Team Format Change
Beyond the pandemic headaches, the biggest change for equestrian sport at this Olympics will be the new team competition format. Dressage, eventing and jumping teams will now consist of only three horse-and-rider pairs with a fourth traveling reserve (instead of a team of three with no drop score or four with a drop score, as in previous years). The para-dressage teams will also have three horse-and-rider pairs but will not have a reserve.
A traveling reserve horse-and-rider combo can be moved on to the team roster to replace a named team pair before competition starts as in previous years; this is called a “pre-competition change.” However, unlike previous years, a “substitution” is now also allowed after the start of competition, but then only for medical or veterinary reasons and at key times during the competition in dressage, eventing and show jumping. This during-competition substitution replaces the “drop score” of the lowest scoring team member in the old four-person team format.
These smaller team rosters are an attempt to keep equestrian competition in the Games, since they have been under international scrutiny for possible elimination as Olympic sports. One of the ways reducing team size helps this cause is by allowing more nations to compete in each sport, thus being more inclusive. The new rules mean that four more countries’ teams will compete in eventing than in Rio in 2016.
The allowance of a mid-competition substitution could also be a game changer, since even with the 20 penalty points assessed for substitutions, it is still better than having a larger number of points assessed for a team member who does not complete. In 2016, if a team member didn’t complete, an additional 1,000 points was added to the team’s score. In 2021, if a team member doesn’t finish and another cannot be substituted, the team score would accumulate an additional 100 points for non-completion of dressage or show jumping or 200 points for failing on cross-country.
How to Participate from Afar
Fans wanting to show their support of the athletes and teams can watch TV and online coverage of the Tokyo Olympics. The Games will be aired on NBC and its cable and online affiliates in the U.S. Visit www.nbcolympics.com for details.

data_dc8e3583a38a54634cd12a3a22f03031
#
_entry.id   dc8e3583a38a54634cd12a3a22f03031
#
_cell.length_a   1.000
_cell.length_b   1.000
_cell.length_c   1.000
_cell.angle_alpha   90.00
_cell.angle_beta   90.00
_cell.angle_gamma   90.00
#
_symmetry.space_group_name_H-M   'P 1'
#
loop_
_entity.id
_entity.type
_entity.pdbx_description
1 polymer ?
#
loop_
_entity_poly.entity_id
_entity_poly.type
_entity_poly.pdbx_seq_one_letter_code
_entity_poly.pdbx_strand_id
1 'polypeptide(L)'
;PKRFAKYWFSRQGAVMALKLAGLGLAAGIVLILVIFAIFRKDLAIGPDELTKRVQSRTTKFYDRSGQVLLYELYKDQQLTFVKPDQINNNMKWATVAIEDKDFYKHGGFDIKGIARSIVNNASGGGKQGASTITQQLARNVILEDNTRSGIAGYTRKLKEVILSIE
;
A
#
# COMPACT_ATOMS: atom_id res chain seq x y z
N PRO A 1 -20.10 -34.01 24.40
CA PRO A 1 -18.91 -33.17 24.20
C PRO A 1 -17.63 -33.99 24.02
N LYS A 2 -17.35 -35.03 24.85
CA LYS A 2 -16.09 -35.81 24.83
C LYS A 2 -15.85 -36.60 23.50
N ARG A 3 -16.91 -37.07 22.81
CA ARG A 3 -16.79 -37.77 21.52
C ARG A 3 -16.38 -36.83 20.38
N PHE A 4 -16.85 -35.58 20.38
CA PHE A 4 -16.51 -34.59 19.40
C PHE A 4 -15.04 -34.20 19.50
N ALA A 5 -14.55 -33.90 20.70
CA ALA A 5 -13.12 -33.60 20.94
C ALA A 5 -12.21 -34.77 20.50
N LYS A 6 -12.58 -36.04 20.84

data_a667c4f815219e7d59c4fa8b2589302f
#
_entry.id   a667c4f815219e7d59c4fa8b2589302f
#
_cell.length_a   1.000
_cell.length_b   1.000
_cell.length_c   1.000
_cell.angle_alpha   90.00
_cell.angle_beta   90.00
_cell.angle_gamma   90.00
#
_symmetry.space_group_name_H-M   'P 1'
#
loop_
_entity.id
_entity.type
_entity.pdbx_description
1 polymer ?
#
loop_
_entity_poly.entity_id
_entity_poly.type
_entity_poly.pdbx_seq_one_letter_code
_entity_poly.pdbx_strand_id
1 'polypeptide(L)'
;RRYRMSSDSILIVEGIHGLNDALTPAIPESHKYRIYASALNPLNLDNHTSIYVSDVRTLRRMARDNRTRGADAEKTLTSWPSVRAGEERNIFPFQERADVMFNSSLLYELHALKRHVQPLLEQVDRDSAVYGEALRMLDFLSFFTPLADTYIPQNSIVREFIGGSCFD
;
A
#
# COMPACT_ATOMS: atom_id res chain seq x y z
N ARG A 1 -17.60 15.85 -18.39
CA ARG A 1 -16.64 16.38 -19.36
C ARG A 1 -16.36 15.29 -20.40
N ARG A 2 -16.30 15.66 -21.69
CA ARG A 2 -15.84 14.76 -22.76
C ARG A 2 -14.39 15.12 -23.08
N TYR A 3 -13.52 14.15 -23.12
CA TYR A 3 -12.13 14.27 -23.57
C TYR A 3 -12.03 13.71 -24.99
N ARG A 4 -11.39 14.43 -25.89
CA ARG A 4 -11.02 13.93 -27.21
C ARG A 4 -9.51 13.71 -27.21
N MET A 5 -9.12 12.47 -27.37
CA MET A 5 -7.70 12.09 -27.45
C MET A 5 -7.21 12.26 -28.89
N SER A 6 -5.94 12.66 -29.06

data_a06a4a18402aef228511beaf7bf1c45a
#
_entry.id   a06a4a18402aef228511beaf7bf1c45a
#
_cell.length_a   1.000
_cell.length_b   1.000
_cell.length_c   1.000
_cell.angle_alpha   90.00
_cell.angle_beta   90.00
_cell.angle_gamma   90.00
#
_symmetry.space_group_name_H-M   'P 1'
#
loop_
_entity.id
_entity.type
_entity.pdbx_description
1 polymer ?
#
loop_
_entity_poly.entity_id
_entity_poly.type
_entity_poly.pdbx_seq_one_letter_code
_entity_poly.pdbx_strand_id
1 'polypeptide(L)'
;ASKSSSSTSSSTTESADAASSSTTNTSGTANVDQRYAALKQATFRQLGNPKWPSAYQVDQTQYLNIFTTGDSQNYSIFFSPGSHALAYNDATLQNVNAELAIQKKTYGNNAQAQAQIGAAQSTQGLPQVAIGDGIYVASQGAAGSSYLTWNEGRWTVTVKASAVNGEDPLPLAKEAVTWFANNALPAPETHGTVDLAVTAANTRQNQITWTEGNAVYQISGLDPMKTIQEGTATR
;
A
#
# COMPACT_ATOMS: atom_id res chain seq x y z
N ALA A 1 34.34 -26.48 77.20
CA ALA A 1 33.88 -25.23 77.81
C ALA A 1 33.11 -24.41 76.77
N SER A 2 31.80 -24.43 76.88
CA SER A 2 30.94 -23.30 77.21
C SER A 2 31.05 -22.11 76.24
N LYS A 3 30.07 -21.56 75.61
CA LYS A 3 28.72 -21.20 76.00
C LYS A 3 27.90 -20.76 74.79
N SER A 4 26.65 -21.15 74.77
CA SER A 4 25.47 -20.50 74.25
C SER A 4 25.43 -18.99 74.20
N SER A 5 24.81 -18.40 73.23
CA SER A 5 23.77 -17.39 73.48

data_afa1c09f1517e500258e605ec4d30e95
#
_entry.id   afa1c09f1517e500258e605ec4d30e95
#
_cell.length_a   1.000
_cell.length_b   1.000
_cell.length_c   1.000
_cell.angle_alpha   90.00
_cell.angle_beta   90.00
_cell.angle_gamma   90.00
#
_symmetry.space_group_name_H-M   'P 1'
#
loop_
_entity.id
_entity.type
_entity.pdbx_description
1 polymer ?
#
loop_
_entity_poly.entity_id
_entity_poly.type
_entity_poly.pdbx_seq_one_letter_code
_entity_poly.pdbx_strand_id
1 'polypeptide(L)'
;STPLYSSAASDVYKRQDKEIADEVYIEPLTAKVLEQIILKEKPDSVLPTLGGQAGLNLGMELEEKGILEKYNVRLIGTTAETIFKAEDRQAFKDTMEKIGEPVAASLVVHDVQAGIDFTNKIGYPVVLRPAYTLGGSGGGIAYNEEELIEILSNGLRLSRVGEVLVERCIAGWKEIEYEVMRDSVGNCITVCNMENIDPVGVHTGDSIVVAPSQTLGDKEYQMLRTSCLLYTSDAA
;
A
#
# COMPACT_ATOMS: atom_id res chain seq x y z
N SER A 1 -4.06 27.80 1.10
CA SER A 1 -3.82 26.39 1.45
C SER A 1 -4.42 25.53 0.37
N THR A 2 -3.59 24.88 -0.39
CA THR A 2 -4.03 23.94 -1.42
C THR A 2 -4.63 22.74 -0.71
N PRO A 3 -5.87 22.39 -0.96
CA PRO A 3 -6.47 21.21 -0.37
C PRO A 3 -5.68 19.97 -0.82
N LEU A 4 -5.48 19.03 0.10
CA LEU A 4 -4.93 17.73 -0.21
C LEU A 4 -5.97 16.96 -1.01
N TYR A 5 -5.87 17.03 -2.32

You can also uplift the athletes via messages on social media. All of the national equestrian federations and the Fédération Équestre Internationale (FEI) will have extensive social media coverage on multiple platforms.
You can even provide financial support for your favorite team by sending donations or purchasing sportswear and souvenirs from the United States Olympic Paralympic Committee (USOPC), U.S. Equestrian (USEF), and the United States Equestrian Team Foundation (USET).
Keeping in mind pandemic safety protocols, consider hosting an Olympic watch party using a virtual meeting platform, or stage an outdoor party at the barn with a big-screen TV or individual viewing stations using tablets or laptops. Have fun with it; decorate with flags and team colors, use equestrian-themed napkins, and be creative with party favors and menus. Play an Olympic-themed trivia game. Consider making the party a fundraiser for your favorite team or equine-related charity.
However you opt to follow along after this preview of the Tokyo Olympic Games, the event is sure to be a memorable event.
A Preview of the Numbers for the Tokyo Olympic Games
Dressage: July 24-28
60: The total number of equestrian athletes from all countries competing in dressage
Schedules and other information about the Olympic and Paralympic equestrian competition can be found on the FEI’s website at inside.fei.org.
USEF Public Relations & Communications Director Carly Weilminster explains their plans for Olympic coverage: